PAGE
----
The death of Toyama Kanken Sensei in 1966 meant the loss of one of the greatest karatedo masters of the last century. Along with Itosu Sensei, Higashionna Sensei, Aragaki Sensei, Tana Sensei, Itarashiki Sensei, Oshiro Sensei and Kuwae Sensei, Toyama Sensei was part of an extraordinary Okinawan martial arts ancestral line. It is to these, our martial arts ancestors, that we are connected to, through an invisible bond, just as strong as that which we feel connects us to our own ancestors. They are our companions when it comes to fighting techniques and spiritual character building in accordance with budo. As students of the Toyama line, we should be proud of this ancestral heritage, because quite frankly, we are walking in the footsteps of true giants. It is through us, his students, that Toyama Sensei’s karatedo lives on.
Ever since I started with karatedo, over 30 years ago now, I have been interested in the history and philosophy of the martial arts. However, I found, I was always particularly interested and fascinated by the history of karatedo Shudokan - which I think of as not only a style, but rather as a synonym for Toyama Sensei’s teachings. I always saw my exploration of all things Toyama Sensei, his teachings and his students, as an enriching addition to my own training at the dojo. My own teacher and master, Reinhold Hirsch Sensei, played a big role in this. I have him to thank for all my knowledge of the martial arts and the “do”.
From the very start of my studies, I collected every possible scrap of information I could find about Toyama Sensei. During the early 2000s I had already written my first book on Toyama Sensei, for my teacher Reinhold Hirsch Sensei. It was especially in the last two years, however, that many teachers of the Toyama Sensei line, worldwide, helped me gain an even deeper insight into Toyama Sensei and his teachings.
2016 has marked the 50th anniversary of Toyama Sensei’s death. Karate styles like Shotokan, Wado-ryu, Shito-ryu and Goju-ryu can be found all over the world. At first glance, this does not seem to be the case with Toyama Sensei’s teachings. Toyama Sensei never picked a name for his karatedo style, he rejected the athletic and competitive side of karate and told his students repeatedly that his karatedo should one day die along with him. Thus, Toyama consciously made no effort to distribute his teachings. Yet, a closer look reveales that many schools, like Doshinkan, Soryu, Keishinkan, Tsuchiya-ryu, Toyama-ryu, Shudokan, Yoshinkan, etc. are not only taught in Japan but worldwide. The same goes with taekwondo schools, which can be traced back to Toyama Sensei.
With this book, I would like to honour his students and the great master Toyama Kanken, himself. His students described him as a humble and kind man and a strict teacher. But what do we really know about his life, his teachings and his students?
What were Toyama Sensei’s teaching years in Okinawa like? How long did he train there and what did he learn from Itosu Sensei, Higashionna Sensei and his other Okinawan teachers? What did he learn from his Chinese teachers in Taiwan? Which techniques and which kata were taught in the Shudokan dojo in Meguro? Who were Toyama Sensei’s master students during the 1940s, 50s and 60s?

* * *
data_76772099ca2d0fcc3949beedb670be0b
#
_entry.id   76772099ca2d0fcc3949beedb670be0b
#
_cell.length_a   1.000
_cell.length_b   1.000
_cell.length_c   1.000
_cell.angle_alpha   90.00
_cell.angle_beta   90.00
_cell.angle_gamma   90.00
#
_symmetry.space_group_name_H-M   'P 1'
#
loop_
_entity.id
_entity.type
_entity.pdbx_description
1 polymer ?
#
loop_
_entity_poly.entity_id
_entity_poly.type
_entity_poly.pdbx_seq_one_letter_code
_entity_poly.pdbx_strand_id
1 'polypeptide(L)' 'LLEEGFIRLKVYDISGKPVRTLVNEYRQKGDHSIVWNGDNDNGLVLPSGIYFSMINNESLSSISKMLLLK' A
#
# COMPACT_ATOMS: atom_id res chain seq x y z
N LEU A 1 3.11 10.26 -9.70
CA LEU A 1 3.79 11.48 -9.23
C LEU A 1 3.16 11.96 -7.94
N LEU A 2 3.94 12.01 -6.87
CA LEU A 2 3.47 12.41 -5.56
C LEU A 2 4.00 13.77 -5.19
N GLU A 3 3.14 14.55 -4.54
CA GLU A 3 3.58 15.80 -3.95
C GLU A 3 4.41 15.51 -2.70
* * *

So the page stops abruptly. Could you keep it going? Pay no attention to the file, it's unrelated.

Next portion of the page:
Even after extensive research, it was impossible for me to answer these questions fully. Why is that? Well, unfortunately, I do not speak or read Japanese, so I may have misinterpreted some of the translations available to me, at the time. Aside from that, every story is slightly altered by the storytellers passed experiences. Another factor is that there are many different interpretations among Toyama Sensei’s students, so I sometimes received completely contradictory answers from different sources. Although it is exactly these contradictions, that should inspire further discussion and research- I have quite deliberately left space for that in this book. Nevertheless, I feel that I was able to, at the very least, give the reader a “feel” for Toyama Sensei, his students, their own growth and teaching methods. That said, what I unfortunately cannot do, is meet the expectation of writing a book that truthfully reflects on all aspects of the above stated topics.
In my book I have discussed those of his teachers and students, whom he himself talked about in his book “Karatedo Daihokan” in detail, as well as mention those of his teachers/companions that I came upon during my own research.
I have taken most of the names of Toyama Sensei’s students from the Shihan/Hanshi list from his book “Karatedo Daihokan” but I will also be discussing those that Toyama only taught during his later years (after the publication of his book), and therefore do not appear on said list. Aside from that, I do also mention budo masters that are well known today, but only studied under him for short periods of time.
Firstly, you might ask, if Toyama Sensei taught at the Shudokan Dojo from 1930 to 1966, during which time he no doubt had many hundreds, if not thousands, of students, then why are there only a little over 30 mentioned in this book? Well, answer is: these were the only students I could gather sufficient information on. Almost all the students I will be referring to in this book started their training after World War II, and yet, Toyama Sensei had opened the Shudokan dojo in 1930. The problem is, there are hardly any records about either the training that took place there or the students that studied there, before 1945. I am certain that Toyama Sensei had extraordinary students during this time as well, who may very well have even opened up their own dojos in Japan, but sadly, their knowledge about Toyama Sensei’s teachings, has remained hidden from me.
The Life and Teachings of Toyama Sensei
The Long-Term Students of the Master